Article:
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My husband and I have slipped into an undesirable pattern with the kids lately, where they seem to require constant prodding, nagging, and yelling and threats of no movies! no books! no friend time! to do even the simplest routine actions. I realized I was feeding the tension by avoiding it, so I’ve started making a point of connecting with each of my kids individually every day. Lots of little people’s big feelings are being validated over here. I’ve read part of Raising Resilient Children by Robert Brooks and Sam Goldstein, and I am a huge believer of The Child Whisperer by Carol Tuttle (seriously, it changed my life’s perspective). But in this current rough patch, I also finally picked up a copy of Parenting With Love & Logic by Foster W. Cline. I have many mixed feelings and thoughts about it, so if you want to chat about “Positive Parenting Solutions” in the comments or on Facebook, I’m game.

What are you reading? Are there any books you always re-read at certain times of the year?

 

Jenna’s Bookshelf

Jenna Wynne and I have been friends for 23 years. We’re very close, but I’m forever learning something new about her, or remember something wonderful about her. Jenna lives with her husband and their three children in a south Minneapolis craftsman. She agreed to show us around some of her bookshelves. I know you’ll enjoy a glimpse of her sentimental, scientific, and connecting nature.

“As soon as I moved into the house I envisioned this space at the top of the stairs, and right outside our bedroom as being filled with books. Long term, I’d like to create built-in bookshelves here, but with the demands of three kids and two full time jobs between us there just hasn’t been time to tackle that project yet!

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Continue reading “Jenna’s Bookshelf”

Pretty Links

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Rick Walton, children’s book author and teacher, recently passed away, much too soon. I came across this old picture of Alexandra and I with him on a post I wrote about his picture book workshop I attended five years ago. Here’s a great article about his influence. He had more than 90 books published.

 

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The most accurate map of the world! YES! You can even print a version that folds into a sphere!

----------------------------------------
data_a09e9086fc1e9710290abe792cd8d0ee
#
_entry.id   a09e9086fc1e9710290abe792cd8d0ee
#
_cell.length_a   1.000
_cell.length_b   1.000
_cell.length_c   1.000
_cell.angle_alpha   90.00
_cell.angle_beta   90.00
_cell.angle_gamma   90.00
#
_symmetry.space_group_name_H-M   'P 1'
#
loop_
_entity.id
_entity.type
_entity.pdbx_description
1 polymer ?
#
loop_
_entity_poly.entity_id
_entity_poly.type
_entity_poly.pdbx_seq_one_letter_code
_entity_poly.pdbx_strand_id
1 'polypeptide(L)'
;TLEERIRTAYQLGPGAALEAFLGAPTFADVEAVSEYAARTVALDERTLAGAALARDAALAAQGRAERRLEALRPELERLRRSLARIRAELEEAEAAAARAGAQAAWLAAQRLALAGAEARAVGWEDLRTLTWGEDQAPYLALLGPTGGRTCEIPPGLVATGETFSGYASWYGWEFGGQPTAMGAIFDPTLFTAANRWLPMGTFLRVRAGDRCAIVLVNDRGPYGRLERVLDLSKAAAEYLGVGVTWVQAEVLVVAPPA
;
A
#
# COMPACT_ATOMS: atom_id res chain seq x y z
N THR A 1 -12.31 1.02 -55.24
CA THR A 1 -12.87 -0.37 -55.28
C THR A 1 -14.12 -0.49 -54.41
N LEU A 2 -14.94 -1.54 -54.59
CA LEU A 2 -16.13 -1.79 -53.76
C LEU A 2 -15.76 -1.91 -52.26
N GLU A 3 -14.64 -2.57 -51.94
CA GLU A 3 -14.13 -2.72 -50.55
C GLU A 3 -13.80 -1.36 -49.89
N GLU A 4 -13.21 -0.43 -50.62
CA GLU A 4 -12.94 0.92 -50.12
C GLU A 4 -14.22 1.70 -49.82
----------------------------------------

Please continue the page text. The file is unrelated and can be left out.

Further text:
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I hate Daylight Saving Time. It ends on Sunday, and I wish it would not resume in March. “We did it for the farmers” and 4 Other Myths About Daylight Saving Time. Why America will never get rid of Daylight Saving Time. Say it ain’t so. Above: Little Time Clock by Rafael Morgan.

 

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C.G.P. Grey Explains Elections. It’s a very helpful educational video series. These cool animals are hypothetical politicians.

 

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I’ll be wearing white to vote on Tuesday! STRONGER TOGETHER.

What We’re Reading

As soon as cold weather rolls in, I start daydreaming about becoming a full-time hermit with a stack of books and a hot tea. I’m definitely in Fall Reading mode, so this edition of What We’re Reading includes more review than usual.

 

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image from anupartanen.com

While visiting Finland this summer, I was struck by how much safer it felt–I’m not talking about crime–but the cultural and legal sense of every person’s right to basic well-being. My husband had to visit an urgent care clinic, but we weren’t worried about what it would cost; in fact, we paid less out of pocket than we would have for the same care here in Minnesota with health insurance. So when I read The Nordic Theory of Everything: In Search of a Better Life by journalist and Finnish expat Anu Partanen, I wanted to shout from the rooftops. Continue reading “What We’re Reading”

Pretty Links

Every Friday, I gather up links to ideas, videos, articles and spaces I hope you’ll find interesting and relevant. Have a pretty weekend!

Nod Free Printable Coloring Pages

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The Thing All Women Do You Don’t Know About

Both internally and externally, we minimize it. We have to. To not shrug it off would put is in confrontation mode more often than most of us feel like dealing with. We learn at a young age how to do this. We didn’t put a name or label to it. We didn’t even consider that other girls were doing the same thing. But we were teaching ourselves, mastering the art of de-escalation.

Continue reading “Pretty Links”